Session Notes: Life on the Bungie Farm: Fun Things to do with 180 servers and 350 processors

Speakers: Luis Villegas, Sean Shypula from Bungie

Distributed client/server system

  • split up, runs it in parallel

  • processes user submitted tasks in parallel

  • 180 rackmounted machines 300 processes

  • can use


  • speed up time consuming tasks - (rendering goes from day to a few hours)
  • see results of work more frequently which means more iteration which enables adding more polish
  • Automates complex processes and reduces human error, (
  • click a  button and get email when job is complete

Main processes on the farm

  • 3 main
  • Binary builds - game exes and tools
  • Lightmap rendering
    • All of the levels static lighting is baked into the map files
    • precomputed lighting
    • baked into level files
  • Content builds
    • Raw assets into monolithic level files that ship on disc
  • Other tasks - shaper compilation, cubemap rendering, production builds of Web site, jobs that patch machines (OS, administrative tasks)

Bungie Farm

  • 3rd iteration
  • Halo 1 - Asset process done by hand, little automation
  • Halo 2 - automated different systems and distributed complex tasks - automate binary and lightmap systems, but they were different systems
  • Halo 3 - Unified systems into a single extensible system - unify all the systems

Achieved During Halo 3

  • Unified codebases implemented a single system that is flexible and generic
  • Unified server pools, one farm for all
  • Updated the technology to .NET (rewrote in C#), the goal there was to make it as easy as possible to develop and maintain

What our system has done

  • 50,000 jobs
    • 11K binary builds
    • 9K lightmap jobs
    • 28K job of other types
  • Huge timesaver and reduces artist/dev time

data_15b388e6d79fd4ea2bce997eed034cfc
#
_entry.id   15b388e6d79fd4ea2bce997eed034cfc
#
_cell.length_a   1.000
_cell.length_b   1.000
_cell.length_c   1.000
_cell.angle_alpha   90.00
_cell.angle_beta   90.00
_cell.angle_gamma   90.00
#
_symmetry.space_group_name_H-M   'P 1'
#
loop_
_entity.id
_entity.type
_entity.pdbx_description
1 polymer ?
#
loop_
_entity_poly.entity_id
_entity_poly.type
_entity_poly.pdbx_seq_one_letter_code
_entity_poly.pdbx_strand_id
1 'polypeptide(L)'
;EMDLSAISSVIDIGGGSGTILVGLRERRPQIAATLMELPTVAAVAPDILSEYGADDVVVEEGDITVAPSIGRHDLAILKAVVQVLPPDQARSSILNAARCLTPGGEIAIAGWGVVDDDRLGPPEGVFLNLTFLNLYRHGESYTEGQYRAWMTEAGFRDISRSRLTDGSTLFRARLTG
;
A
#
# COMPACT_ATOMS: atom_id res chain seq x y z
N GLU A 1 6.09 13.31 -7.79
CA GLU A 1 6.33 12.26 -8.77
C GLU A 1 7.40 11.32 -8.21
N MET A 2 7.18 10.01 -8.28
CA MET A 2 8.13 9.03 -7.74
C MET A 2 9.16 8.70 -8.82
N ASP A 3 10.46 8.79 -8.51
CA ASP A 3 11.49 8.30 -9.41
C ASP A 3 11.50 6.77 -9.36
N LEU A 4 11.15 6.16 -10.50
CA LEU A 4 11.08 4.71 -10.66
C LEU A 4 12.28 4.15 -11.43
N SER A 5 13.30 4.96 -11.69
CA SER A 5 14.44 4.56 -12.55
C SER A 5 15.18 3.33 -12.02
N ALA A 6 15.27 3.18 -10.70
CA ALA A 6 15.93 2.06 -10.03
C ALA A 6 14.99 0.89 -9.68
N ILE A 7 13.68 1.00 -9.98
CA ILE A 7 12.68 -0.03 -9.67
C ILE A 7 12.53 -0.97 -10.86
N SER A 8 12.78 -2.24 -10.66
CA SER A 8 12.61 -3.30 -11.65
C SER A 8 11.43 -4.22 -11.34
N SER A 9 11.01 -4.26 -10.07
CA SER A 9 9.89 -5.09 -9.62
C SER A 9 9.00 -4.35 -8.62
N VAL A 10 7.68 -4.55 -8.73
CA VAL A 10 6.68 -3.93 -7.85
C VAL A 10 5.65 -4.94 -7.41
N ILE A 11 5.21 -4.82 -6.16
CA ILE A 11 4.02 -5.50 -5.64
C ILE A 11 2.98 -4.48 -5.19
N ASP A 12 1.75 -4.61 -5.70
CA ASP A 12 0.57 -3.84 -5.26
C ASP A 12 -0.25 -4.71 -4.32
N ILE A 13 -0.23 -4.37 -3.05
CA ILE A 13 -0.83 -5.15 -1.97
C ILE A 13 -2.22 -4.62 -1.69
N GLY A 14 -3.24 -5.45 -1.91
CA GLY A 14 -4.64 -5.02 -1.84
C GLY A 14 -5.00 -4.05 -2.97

End User experience

  • Make it as easy to use as possible, press a button and magic happens
  • Users get the result back

Interfaces (Build)

  • Web based tools and RSS enabled
  • Build running on system, kick off new build
  • Status - shows status of each of the build configs, shows red if it fails and shows log for each build
  • Changes - would see a list of files that changed
  • Shows permachine status - Idle or not


Random message on Bungie slides: non facete nobis calcitrare vestrum

Designer - Kicking off lightmap jobs from their tools

  • Lightmap Monitor UI - View status of all maps in game whether they are up-to-date, which sections still need to be done



  • Single system with multiple workflows
  • Plug-in based
  • Workflows divided into client/server based
  • Single centralized server, multiple client
    • Not peer-to-peer, just communicate with server
    • Server manages each job's state including serializing/persisting state
    • Communication is doing using SQL Server

Information Flow

  • Web server> SQL Server> controller server > farm

Binary Build site

  • Automates code compilation, automated test process
  • Create a snapshot of source tree and symbols for each build
  • Default is incremental buids (diffs)
  • continuous integration and scheduled builds
    • Devs do on-demand, scheduled builds are run at night
  • Builds take 15 minutes on the farm

Debugging improvement

  • manual process of debugging (finding/copying files before attaching to box)
  • Get rid of manual steps
  • Use Symbol Server - Debugging Tools for Windows